Henry Croswell et al. in St Paul's Church, Haggerston, East London - 30 September, 1877, 06:30 PM

from Transcript of the diaries of Henry Croswell, page 118:

[Croswell recorded that the service began at 6.30pm, but] I got there at the first Lesson.

[…]

O[rgan]. – Moderate, in the Chancel.

H[ymns]. – From Church Hymns - "pretty" tunes.

C[hoir]. – Sixteen boys and ten young men, surpliced.

[The congregation numbered] 350 – I saw hardly any men except the choir and sidesmen.  The congregation consisted principally of young rat-tailed girls!

cite as

Henry Croswell, Transcript of the diaries of Henry Croswell. In British Library, number 000826807, C.194.c.113 , p. 118. https://led.kmi.open.ac.uk/entity/lexp/1547467149224 accessed: 25 January, 2022 (By permission of the British Library.)

location of experience: St Paul's Church, Haggerston, East London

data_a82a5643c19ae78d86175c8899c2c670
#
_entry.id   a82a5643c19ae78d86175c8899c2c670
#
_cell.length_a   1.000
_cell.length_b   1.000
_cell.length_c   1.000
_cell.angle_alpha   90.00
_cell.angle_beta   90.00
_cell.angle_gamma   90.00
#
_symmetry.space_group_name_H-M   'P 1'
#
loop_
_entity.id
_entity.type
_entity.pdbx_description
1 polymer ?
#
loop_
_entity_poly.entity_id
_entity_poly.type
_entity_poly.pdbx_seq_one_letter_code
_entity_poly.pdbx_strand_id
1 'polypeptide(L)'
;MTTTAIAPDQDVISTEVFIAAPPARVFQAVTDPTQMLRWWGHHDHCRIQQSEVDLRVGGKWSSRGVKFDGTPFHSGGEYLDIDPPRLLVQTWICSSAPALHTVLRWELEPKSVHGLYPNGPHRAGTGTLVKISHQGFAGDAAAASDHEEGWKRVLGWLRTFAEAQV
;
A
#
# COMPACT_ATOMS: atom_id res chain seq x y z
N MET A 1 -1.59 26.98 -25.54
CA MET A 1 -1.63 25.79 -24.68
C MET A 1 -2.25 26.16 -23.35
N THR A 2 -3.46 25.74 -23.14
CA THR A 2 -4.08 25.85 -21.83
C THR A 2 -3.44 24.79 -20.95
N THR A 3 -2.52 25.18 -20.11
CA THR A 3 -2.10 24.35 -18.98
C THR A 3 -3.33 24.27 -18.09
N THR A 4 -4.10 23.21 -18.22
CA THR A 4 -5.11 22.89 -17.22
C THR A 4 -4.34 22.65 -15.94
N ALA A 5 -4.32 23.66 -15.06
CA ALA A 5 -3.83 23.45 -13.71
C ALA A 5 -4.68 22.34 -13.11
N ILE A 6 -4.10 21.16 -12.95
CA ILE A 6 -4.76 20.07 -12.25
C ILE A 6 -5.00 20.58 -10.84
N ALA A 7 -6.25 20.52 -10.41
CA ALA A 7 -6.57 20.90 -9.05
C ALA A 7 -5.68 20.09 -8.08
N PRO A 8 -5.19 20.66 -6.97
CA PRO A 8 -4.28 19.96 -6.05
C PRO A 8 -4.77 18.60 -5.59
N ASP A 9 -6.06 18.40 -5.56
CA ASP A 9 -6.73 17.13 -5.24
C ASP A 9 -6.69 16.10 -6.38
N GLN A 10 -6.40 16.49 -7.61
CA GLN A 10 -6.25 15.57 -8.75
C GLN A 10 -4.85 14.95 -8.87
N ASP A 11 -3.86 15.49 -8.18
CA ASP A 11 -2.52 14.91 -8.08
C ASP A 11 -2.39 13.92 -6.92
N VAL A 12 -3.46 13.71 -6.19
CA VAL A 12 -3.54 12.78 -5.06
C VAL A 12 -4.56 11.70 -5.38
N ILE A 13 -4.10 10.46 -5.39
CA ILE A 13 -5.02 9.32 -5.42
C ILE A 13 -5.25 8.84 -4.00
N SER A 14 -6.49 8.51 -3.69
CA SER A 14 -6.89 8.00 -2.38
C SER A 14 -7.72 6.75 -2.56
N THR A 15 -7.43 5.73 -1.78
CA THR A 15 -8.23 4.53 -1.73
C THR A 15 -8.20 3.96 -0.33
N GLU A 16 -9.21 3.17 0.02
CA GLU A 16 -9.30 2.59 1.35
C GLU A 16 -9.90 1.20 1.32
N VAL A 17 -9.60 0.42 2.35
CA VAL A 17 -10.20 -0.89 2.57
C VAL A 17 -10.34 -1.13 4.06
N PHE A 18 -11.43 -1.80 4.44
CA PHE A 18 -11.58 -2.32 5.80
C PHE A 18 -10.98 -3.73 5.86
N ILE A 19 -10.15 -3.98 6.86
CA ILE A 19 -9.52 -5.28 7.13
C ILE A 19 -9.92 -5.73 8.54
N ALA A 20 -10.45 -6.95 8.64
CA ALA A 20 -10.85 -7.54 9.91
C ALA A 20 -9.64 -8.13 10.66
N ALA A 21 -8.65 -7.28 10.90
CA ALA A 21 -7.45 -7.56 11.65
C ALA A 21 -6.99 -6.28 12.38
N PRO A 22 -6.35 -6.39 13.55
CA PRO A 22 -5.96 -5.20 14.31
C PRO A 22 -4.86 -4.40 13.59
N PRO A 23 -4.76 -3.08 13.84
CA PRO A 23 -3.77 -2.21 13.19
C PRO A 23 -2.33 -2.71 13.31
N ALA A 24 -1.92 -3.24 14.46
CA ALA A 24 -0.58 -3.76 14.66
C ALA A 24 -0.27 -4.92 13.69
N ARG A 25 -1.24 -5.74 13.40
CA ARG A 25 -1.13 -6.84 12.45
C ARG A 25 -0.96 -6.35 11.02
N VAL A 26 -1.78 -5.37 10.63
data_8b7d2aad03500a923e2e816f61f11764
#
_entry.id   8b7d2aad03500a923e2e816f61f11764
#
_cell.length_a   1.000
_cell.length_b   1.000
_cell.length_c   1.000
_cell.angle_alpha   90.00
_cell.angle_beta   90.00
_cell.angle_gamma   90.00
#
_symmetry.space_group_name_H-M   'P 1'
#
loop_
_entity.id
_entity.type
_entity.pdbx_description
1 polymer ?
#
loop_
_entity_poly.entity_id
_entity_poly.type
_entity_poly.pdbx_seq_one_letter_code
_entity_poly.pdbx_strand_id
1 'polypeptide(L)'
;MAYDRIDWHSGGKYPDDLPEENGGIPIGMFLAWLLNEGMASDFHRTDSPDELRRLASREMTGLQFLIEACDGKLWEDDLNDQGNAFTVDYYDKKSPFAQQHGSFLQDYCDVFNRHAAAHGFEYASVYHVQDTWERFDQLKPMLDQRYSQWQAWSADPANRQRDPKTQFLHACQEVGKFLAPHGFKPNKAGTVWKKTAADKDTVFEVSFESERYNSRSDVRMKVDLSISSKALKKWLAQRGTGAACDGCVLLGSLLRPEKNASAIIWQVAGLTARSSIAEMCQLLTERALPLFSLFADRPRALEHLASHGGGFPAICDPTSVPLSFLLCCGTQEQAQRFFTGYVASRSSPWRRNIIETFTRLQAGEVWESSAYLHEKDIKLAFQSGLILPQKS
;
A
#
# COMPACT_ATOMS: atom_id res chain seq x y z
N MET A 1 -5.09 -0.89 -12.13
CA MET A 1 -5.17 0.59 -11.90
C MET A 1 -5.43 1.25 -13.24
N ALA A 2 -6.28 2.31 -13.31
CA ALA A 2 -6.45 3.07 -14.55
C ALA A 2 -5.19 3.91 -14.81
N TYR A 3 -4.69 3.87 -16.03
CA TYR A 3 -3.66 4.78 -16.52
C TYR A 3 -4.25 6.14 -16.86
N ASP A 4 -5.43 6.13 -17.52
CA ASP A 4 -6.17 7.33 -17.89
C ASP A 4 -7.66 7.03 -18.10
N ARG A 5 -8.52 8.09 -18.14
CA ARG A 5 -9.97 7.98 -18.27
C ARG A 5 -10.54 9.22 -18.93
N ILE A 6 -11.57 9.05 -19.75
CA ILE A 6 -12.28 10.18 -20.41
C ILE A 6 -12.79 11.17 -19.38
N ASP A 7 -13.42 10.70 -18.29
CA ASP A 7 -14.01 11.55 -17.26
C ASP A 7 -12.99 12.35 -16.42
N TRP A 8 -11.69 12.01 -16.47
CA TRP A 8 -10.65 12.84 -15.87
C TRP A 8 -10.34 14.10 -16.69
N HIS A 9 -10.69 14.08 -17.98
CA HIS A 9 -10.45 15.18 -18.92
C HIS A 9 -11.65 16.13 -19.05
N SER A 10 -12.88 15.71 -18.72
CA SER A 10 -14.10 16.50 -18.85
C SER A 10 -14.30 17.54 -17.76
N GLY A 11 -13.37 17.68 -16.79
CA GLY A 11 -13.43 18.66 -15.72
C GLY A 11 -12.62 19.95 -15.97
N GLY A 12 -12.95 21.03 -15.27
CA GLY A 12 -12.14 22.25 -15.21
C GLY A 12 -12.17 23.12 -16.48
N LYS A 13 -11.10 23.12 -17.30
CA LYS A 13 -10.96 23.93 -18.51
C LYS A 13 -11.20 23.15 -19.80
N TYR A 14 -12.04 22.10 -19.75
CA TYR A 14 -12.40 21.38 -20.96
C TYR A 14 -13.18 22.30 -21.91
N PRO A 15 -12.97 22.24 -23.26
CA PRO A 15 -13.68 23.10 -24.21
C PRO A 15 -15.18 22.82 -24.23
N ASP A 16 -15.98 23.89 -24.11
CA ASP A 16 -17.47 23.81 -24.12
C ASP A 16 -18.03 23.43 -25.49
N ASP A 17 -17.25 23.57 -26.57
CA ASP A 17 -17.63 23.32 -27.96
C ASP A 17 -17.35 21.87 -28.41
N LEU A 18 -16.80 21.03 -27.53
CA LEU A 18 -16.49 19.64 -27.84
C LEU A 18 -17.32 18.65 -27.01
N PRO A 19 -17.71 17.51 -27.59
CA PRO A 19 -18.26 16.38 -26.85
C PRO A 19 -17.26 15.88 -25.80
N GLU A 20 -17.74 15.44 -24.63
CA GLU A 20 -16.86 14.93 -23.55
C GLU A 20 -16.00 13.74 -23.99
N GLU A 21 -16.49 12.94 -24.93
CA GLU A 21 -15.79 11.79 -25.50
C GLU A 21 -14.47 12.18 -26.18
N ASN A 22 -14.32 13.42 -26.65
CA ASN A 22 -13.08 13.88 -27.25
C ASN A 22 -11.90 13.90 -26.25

Listeners

Henry Croswell
assurance clerk, Sunday School teacher
1840-1893

Listening to

hide composers
Anglican church music performed by the choir and organist of St Paul's Church Haggerston
hymns selected from 'Church Hymns' performed by the choir and organist of St Paul's Church Haggerston

Experience Information

Date/Time 30 September, 1877, 06:30 PM
Duration 1 hours 30 minutes
Medium live
Listening Environment in the company of others, indoors, in public

Notes

Henry Croswell (1840–93) kept a record of his visits to churches in London over a period of more than twelve years (1872–85). He made methodical notes about the number of clergy, the churchmanship, the congregation, the sermon and the church architecture, as well as commenting on the music that he heard (the organ, the hymns and the choir). The above listening experience has been extracted from one of these records. ‘Church Hymns’ (1871) and ‘Church Hymns with Tunes’ (1874) were publications of the Society for Promoting Christian Knowledge (S.P.C.K.), under the musical editorship of Arthur Sullivan (1842–1900). This collection was the most successful of the competitors to ‘Hymns Ancient and Modern’ in the late nineteenth century, containing a larger number of hymns overall, and more hymns specifically intended for children and young people.


Originally submitted by lcc5 on Mon, 14 Jan 2019 11:59:09 +0000
Approved on Mon, 29 Jun 2020 14:05:45 +0100